Notwithstanding the difficulties involved in overhauling the current payment system and the gaps and uncertainties in the existing evidence base for pay for performance, the committee believes pay for performance could be a viable tool when used in tandem with other performance improvement strategies, such as public reporting and technical assistance, to transform the health care delivery system. The ultimate purpose of a performance-based payment system is to stimulate behavioral and organizational change within the provider community in ways that will foster performance improvement and improve the value of health care services. The committee does not presume that these changes will be easy or that savings will automatically be generated. It also remains cognizant of the unintended consequences that could arise, but believes the consequences of inaction pose a greater threat.
The lack of evidence associating pay for performance with improvements in clinical quality, patient-centeredness, efficiency, and, most important, outcomes of care suggests that caution will be necessary as Medicare proceeds. The consequences of aligning incentives to promote higher-quality health care are largely unknown. For instance, providers might avoid treating high-risk, nonadherent, or other types of patients who could jeopardize their performance scores. Payment rewards might encourage a system in which providers would work to improve only on measures for which they were paid, and as a consequence, reduce their quality of care on unrewarded measures instead of trying to improve care on a more global level. From the patient’s perspective, payment incentives could undermine the revered physician–patient relationships, which are based largely on trust. A pay-for-performance program could also increase competition within the health care enterprise and thereby impede knowledge transfer among providers. Recognizing the need for some kind of payment reform and the promise of pay for performance as suggested by early experiments in the private sector, it will be necessary to balance actions taken toward implementation of the approach with due caution. This report therefore emphasizes the need to introduce pay for performance within a comprehensive learning system through a multiphase approach that addresses significant variations in clinical conditions and health care settings, and encompasses an evaluation strategy for deriving insights from the experience gained in early stages of implementation.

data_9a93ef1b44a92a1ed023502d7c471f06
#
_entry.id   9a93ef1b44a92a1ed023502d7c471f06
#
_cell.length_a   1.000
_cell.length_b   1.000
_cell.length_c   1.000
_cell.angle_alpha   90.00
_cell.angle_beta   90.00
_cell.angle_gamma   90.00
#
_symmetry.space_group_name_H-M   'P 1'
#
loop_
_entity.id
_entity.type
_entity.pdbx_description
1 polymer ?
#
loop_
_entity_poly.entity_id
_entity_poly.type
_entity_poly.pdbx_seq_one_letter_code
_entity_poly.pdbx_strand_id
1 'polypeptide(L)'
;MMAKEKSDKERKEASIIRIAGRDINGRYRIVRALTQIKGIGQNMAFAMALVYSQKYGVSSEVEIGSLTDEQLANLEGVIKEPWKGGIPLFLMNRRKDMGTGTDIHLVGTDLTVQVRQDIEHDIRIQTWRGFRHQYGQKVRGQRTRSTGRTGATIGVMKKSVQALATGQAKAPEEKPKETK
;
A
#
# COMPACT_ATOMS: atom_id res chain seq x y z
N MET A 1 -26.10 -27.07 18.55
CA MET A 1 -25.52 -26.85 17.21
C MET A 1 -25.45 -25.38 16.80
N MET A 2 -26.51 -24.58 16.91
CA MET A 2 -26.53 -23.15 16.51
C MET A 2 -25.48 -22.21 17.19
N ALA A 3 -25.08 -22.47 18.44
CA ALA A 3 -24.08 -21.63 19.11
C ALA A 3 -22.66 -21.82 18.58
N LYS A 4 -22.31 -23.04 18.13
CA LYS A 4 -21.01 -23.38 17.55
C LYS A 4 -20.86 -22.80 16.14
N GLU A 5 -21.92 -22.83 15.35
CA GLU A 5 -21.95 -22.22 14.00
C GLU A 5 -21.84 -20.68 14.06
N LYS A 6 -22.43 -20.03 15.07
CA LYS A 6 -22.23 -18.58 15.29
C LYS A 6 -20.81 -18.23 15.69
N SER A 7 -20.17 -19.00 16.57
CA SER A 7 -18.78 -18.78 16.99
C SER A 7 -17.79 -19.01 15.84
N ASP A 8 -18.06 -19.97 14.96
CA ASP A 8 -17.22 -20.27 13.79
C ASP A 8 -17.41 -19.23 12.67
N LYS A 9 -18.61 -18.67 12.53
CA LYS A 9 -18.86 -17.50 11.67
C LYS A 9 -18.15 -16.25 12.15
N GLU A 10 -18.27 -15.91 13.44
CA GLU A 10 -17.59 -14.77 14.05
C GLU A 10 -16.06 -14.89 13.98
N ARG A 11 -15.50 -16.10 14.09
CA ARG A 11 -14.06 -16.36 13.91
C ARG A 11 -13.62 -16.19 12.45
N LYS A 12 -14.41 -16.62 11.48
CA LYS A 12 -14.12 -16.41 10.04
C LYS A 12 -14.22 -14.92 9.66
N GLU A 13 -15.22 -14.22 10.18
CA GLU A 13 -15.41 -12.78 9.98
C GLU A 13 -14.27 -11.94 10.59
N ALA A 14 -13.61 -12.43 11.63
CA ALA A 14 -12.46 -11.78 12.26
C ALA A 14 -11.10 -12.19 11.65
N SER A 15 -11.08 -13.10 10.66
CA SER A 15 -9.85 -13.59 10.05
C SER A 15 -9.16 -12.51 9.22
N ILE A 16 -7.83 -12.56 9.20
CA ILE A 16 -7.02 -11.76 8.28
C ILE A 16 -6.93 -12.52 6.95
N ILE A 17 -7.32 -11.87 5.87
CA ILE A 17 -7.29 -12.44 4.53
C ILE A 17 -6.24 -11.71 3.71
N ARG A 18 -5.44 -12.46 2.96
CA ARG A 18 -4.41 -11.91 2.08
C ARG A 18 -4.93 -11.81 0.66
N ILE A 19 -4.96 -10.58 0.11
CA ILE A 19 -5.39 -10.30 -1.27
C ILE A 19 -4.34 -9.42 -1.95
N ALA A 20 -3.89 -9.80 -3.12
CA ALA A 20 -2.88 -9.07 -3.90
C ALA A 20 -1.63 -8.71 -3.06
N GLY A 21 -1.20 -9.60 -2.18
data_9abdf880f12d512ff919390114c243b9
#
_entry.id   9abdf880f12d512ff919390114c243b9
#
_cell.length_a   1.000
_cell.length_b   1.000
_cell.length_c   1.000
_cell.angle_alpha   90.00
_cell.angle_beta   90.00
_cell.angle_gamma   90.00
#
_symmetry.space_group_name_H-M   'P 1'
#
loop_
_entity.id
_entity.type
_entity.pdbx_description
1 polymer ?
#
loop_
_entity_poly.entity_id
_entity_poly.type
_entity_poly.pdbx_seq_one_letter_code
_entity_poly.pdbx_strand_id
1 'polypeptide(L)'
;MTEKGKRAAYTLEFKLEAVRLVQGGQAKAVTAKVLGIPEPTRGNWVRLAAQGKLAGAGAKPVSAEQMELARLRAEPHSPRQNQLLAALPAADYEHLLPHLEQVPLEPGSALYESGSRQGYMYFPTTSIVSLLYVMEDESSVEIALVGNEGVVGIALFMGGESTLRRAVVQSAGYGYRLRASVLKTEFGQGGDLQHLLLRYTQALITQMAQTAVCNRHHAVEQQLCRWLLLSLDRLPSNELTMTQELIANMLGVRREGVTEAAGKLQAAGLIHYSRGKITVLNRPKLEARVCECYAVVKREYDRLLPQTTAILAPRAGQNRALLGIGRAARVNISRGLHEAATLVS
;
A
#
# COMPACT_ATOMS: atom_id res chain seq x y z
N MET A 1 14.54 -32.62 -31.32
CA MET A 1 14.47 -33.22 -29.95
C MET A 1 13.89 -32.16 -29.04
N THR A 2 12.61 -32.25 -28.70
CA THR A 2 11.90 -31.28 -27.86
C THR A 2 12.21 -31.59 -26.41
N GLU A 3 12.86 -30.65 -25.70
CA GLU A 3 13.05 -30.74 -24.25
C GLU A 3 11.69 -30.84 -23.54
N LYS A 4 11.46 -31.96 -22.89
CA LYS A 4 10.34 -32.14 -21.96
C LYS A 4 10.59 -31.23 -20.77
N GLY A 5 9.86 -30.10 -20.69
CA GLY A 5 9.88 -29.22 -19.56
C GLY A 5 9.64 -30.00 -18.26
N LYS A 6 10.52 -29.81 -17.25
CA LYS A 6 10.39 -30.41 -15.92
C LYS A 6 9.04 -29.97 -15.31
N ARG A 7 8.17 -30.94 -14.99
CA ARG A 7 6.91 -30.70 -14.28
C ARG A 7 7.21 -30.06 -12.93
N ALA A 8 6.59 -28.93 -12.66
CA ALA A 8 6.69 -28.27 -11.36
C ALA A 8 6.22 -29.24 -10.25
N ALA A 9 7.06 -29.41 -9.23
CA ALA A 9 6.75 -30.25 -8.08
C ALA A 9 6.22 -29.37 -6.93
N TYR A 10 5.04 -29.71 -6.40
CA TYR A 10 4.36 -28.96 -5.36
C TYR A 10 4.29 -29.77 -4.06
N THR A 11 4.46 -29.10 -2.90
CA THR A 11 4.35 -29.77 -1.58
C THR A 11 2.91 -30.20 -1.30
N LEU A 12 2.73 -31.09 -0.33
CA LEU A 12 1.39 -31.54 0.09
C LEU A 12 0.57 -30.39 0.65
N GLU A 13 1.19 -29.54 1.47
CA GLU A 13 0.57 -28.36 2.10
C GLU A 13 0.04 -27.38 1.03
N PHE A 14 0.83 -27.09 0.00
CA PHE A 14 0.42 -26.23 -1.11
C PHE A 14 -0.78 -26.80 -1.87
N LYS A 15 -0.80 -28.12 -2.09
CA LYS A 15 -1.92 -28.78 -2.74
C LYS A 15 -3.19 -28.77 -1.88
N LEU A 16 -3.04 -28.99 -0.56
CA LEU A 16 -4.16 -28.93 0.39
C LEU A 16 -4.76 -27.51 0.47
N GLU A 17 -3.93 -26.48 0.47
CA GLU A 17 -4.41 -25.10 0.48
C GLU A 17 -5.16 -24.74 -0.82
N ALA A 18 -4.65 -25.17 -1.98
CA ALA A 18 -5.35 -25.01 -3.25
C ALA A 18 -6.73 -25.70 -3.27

This report sets forth a vision for how pay for performance could be implemented to best help achieve the goals of improving health care quality and patient outcomes. While the report outlines options, designers should